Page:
The “I Need Your Love” Myth

The boys have the week off, so we decided to go to my parent’s cabin in Tahoe. After inviting 3 other families to join us and confirming the dates with my mom, I almost screamed when I found out a few days before departing that my mom had given the cabin away to some friends from Hawaii.

Reading the remorseless email from my mom, I felt the same dismay I experienced as a child when she stood with her arms crossed while my step-father beat me. Luckily, I had just returned from a weekend at Interchange Counseling Institute devoted to trauma. During the weekend, I had released any need for love from my parents.

My Dad before going MIA

My Dad before going MIA

Working through my childhood traumas, I realized that I did not need the love and approval of not only my mom and step-father, but also my deceased father. In one exercise in somatic healing, I role played with Meg, an intuitive and powerful woman counselor. She played my father who was leaving for his second tour of duty in Vietnam. I gripped her legs with all my strength begging my father not to abandon me.

“Don’t leave me, Dad. He’s going to beat me,” I pleaded desperately.

Meg wedged her free leg on my shoulder and tried to wiggle loose.

I tackled her and screamed with anger, “Daddy, why are you abandoning me?”

The three year old me could not have understood my father’s obsession to be the first Asian American General in the US Army. My child-like mind hadn’t experienced the kind of trauma that had blindsided my father when as an American citizen, he was imprisoned in the Internment Camps during World War II.

Looking back, I understand why my father felt the need to die for this country. In a way, he sacrificed himself for me and my brothers, so that we might some day be completely accepted as Americans.

“I love you, son,” Meg whispered as she stopped struggling to escape and chose to embrace me.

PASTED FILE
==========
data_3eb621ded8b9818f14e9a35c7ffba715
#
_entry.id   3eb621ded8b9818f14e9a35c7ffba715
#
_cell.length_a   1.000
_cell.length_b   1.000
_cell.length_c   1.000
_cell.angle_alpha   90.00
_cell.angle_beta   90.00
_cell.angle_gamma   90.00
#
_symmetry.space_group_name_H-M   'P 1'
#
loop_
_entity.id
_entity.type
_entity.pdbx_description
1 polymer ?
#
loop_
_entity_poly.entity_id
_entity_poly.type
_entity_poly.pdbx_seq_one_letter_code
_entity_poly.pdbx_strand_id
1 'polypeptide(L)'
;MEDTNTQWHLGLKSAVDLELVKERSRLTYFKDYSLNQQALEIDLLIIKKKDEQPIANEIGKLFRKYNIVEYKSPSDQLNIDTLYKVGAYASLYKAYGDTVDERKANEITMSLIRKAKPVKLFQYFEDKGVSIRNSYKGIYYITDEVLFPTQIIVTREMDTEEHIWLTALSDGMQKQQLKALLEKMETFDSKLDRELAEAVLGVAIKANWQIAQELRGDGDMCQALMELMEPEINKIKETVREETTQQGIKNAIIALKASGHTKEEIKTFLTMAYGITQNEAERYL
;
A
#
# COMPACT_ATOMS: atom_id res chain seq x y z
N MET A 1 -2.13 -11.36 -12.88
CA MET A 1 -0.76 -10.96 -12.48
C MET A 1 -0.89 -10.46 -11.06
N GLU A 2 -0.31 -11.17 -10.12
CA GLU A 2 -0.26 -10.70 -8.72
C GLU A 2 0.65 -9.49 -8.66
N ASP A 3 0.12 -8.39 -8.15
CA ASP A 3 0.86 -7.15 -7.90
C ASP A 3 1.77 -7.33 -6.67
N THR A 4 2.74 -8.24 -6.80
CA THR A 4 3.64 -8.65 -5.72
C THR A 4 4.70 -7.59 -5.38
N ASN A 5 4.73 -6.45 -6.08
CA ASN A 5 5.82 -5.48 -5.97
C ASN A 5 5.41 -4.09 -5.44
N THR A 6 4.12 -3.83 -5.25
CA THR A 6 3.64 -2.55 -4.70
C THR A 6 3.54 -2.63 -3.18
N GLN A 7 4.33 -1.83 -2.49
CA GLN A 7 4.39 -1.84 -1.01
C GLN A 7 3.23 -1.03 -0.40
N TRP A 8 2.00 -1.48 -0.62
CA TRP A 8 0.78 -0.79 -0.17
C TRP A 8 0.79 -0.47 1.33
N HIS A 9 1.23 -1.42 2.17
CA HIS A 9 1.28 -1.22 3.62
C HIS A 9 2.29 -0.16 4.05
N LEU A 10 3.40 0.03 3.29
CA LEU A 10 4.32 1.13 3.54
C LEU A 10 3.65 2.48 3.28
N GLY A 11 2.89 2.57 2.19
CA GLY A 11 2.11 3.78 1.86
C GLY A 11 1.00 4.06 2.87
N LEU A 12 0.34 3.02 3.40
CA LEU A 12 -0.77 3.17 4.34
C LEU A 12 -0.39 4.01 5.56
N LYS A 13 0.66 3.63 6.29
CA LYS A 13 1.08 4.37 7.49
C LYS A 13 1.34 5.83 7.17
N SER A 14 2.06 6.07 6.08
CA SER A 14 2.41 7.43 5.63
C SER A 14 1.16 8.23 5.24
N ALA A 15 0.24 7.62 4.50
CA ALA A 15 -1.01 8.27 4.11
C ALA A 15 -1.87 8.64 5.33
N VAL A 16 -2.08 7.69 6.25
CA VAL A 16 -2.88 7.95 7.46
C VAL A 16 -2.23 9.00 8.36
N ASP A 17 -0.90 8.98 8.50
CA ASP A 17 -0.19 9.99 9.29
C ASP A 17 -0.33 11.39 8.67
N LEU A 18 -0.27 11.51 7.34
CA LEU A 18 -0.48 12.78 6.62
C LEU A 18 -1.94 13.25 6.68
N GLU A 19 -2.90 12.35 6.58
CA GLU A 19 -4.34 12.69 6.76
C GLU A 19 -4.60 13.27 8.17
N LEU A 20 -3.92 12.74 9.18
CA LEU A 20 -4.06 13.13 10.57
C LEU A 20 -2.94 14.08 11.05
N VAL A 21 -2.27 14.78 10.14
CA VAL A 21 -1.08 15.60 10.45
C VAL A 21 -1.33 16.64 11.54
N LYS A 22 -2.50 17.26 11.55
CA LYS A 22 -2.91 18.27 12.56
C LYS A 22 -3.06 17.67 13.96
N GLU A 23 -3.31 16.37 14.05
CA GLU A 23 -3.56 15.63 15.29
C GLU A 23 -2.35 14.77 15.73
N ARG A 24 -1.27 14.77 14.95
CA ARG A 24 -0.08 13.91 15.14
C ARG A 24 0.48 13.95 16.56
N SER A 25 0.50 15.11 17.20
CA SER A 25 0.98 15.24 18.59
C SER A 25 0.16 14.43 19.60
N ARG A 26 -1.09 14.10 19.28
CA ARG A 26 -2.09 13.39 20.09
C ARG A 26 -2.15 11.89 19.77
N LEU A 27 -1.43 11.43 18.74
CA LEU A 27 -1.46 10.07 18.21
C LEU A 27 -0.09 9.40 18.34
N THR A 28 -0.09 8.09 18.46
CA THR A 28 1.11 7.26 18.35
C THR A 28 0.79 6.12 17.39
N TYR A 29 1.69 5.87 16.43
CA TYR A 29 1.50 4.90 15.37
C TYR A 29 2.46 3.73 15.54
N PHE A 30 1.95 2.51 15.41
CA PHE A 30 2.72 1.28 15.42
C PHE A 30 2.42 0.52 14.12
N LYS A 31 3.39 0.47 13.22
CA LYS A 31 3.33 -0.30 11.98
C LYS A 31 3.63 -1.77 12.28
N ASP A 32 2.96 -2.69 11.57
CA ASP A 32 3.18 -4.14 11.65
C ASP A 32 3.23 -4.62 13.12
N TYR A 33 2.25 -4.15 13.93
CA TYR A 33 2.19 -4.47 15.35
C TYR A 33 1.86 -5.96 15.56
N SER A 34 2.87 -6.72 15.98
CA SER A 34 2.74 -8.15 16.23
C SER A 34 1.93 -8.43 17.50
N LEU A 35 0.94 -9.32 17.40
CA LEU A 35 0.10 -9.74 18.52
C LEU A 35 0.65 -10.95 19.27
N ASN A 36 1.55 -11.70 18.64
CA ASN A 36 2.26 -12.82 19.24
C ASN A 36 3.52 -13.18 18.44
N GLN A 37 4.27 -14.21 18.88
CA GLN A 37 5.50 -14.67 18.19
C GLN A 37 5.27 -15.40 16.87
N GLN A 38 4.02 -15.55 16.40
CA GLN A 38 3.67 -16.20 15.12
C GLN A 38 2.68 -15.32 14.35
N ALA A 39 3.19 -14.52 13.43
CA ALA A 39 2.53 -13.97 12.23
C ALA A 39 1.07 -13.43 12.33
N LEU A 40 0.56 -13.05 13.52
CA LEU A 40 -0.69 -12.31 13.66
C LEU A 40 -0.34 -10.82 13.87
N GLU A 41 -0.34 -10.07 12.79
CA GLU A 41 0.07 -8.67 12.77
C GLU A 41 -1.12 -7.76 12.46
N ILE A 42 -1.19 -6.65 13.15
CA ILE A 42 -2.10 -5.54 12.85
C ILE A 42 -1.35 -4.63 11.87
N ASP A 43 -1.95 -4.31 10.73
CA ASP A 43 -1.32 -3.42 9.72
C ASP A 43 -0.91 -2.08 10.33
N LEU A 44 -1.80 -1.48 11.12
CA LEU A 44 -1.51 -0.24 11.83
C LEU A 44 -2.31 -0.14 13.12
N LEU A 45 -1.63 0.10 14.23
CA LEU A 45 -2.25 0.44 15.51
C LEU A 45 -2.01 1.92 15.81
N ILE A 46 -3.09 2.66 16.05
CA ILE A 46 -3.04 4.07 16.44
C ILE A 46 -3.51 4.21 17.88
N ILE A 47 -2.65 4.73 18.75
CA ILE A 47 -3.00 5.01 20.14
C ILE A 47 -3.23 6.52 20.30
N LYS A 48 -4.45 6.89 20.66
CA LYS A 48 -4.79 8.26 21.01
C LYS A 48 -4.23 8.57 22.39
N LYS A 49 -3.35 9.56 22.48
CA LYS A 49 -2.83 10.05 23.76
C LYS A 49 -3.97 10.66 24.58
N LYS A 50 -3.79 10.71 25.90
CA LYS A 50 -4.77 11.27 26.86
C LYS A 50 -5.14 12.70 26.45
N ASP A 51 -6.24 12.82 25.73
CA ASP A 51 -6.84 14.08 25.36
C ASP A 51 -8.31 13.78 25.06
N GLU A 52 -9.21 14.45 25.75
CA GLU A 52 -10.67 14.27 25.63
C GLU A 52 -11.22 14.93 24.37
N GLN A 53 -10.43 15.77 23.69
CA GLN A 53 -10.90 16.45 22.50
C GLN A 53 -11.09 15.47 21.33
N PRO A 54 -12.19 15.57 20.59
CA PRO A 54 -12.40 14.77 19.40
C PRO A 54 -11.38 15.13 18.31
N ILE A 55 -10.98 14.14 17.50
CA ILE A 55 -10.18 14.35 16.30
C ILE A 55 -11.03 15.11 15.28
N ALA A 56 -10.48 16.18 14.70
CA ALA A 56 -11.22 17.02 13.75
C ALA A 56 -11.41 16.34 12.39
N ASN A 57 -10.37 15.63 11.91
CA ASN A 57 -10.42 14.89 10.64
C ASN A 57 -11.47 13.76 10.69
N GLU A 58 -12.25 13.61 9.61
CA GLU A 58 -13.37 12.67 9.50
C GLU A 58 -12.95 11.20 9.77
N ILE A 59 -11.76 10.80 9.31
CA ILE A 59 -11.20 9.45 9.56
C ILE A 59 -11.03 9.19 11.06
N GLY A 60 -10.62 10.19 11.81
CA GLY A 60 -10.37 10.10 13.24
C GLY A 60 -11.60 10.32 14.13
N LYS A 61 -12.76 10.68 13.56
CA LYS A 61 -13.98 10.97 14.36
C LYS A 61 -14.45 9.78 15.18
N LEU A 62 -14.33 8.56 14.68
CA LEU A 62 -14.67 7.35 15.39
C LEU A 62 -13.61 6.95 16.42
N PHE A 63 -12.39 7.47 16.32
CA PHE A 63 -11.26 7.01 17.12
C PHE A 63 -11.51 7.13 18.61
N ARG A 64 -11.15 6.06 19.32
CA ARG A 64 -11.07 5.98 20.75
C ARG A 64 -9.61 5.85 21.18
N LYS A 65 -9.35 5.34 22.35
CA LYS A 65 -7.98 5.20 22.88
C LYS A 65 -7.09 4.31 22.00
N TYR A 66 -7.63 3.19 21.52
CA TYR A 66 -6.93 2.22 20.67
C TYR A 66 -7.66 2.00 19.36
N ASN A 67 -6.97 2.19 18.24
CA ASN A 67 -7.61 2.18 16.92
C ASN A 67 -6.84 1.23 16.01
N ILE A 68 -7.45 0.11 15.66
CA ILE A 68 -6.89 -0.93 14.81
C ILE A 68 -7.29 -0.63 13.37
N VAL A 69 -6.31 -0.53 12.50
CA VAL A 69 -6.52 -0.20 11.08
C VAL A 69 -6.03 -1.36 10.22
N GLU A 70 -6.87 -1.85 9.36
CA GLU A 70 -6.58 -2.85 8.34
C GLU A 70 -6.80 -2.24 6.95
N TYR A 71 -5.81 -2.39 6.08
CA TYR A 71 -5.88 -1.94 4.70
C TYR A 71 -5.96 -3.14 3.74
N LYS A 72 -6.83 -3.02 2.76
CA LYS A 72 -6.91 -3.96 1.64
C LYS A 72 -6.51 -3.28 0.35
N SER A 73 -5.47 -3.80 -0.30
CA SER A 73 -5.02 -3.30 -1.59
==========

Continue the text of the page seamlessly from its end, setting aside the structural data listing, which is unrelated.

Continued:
After the 30 minutes of struggling, tackling, crying, and loving with Meg, I felt lighter. A space opened up for me to love my father in a way I hadn’t since I was three. Experiencing these insights in both mind and body set me free from reacting to old distress patterns.

My mother’s decision to allow my step-father to physically abuse my older brother and I might have been born from similar trauma. Her decision to withdrawal emotionally from her sons might have been a self-preservation strategy born the day my father went missing in action in Vietnam.

I choose to love my mother, father, and step-father regardless of the decisions they have made in the past. I choose to love my country regardless of the decisions it made in the past. True freedom lies in loving the present moment without resentment from past events.

It occurred to me that being “born again” might refer to becoming one’s own father and mother–from releasing the people who happened to bore us from the socially constructed illusions of what makes a good parent. I love my parents, but I no longer need their love or approval. As cliche as it sounds, I am my own man.

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38 comments on “The “I Need Your Love” Myth

  1. Spooky that the same thing happened to me this month in regards the family beach house….very nice post Kozo, sounds like that Interchange work you’re doing is powerful and so supportive! x

  2. brucethomasw says:

    Sort of like breaking the ties that bind. Love re-definition of born again. Peace, bro.

    • Kozo Hattori says: